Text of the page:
Now don't tell anyone this but I used AutoISO which I suspect might get me a slap from the experts .
I do concert photography and I kind of laugh to myself at some of the habits and practices I see employed by others...
Like you, I also use Auto ISO 95% of the time (and everything else manual) because I figure the camera is smarter when lights are drastically changing 50X a second. But I'll watch another photographer spend 1-2 of the 3 songs we have to shoot chimping his or her ISO settings, and I just don't understand it. It's such a small window of opportunity to have it all pass by looking at the back of your camera.
Whatever gets you the shot. The camera is a tool and if Auto ISO works, I don't see a problem with using it. But I know some thing anything "auto" is bad.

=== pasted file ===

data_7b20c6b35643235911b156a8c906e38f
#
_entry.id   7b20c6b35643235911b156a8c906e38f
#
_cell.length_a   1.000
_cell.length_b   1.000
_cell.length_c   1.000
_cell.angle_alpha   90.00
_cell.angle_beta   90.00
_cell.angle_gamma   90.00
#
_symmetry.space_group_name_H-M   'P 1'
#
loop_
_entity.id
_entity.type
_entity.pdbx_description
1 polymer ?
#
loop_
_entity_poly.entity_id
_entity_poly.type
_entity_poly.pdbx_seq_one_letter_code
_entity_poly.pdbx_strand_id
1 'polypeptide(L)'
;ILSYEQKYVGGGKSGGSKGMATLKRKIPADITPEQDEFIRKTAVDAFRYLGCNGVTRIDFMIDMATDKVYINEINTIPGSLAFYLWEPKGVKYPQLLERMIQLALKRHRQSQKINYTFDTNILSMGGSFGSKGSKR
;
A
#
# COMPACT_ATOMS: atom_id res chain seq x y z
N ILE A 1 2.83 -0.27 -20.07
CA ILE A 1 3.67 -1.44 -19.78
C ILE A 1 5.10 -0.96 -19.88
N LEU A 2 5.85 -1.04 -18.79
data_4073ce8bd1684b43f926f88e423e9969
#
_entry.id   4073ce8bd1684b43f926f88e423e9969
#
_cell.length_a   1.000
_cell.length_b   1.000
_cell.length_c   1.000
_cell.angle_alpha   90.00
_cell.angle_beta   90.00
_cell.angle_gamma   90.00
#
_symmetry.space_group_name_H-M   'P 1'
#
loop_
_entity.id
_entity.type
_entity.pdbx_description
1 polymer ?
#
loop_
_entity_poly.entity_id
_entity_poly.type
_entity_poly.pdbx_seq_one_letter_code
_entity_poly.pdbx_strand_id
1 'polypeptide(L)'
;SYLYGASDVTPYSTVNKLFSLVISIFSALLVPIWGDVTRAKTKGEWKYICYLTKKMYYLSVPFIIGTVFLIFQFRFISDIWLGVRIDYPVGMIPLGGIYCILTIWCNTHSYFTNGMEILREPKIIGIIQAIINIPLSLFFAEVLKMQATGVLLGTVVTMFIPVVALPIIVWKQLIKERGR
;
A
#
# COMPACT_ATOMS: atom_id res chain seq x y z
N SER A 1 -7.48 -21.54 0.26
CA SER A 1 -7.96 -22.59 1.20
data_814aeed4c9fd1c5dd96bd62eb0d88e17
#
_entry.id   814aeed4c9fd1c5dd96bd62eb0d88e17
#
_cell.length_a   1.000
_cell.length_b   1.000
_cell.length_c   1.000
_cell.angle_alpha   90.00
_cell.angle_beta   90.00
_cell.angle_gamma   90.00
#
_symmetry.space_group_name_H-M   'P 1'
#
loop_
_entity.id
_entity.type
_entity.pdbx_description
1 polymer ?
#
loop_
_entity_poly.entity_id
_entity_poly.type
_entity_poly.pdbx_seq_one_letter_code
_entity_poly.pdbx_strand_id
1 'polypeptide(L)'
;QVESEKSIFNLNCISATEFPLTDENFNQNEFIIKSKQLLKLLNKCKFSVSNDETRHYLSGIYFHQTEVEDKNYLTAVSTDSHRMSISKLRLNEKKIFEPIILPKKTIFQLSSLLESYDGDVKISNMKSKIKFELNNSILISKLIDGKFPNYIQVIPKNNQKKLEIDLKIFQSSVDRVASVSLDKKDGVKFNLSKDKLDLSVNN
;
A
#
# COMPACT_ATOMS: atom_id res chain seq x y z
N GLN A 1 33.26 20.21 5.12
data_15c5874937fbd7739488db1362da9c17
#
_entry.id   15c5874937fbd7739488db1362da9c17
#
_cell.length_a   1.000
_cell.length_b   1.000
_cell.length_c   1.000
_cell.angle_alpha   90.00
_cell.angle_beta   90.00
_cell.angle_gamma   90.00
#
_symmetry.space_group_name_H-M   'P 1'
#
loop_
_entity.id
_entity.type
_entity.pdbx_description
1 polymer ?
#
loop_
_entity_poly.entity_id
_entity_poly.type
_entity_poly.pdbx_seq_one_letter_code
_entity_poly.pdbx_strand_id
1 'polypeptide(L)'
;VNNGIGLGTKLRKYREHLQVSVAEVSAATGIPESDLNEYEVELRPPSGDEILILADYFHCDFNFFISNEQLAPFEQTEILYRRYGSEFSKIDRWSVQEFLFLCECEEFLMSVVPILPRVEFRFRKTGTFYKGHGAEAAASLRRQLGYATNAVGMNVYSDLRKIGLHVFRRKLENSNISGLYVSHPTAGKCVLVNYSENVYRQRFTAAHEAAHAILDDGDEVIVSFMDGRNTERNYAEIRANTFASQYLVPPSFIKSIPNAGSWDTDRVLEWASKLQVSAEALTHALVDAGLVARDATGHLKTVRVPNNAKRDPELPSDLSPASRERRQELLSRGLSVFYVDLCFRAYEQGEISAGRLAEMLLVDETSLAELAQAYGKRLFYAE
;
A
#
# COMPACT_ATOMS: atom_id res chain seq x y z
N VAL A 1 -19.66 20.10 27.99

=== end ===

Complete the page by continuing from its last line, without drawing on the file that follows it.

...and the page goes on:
So I am not alone
The great thing about this small festival that I took these at was that we could actually click away through the whole show so I did try a few odd shots. In fact by the time the fifth band came on I was actually tiring of it all . . . they weren't exactly inspirational and it was late on a Sunday night with a two hour drive home ahead of me.
AutoISO thing to me seems to work very well in such a dynamic environment. You don't want to be set at 3200 when the stage or subject gets flooded with bright light and unless you know the show it's hard to predict when that's going to happen.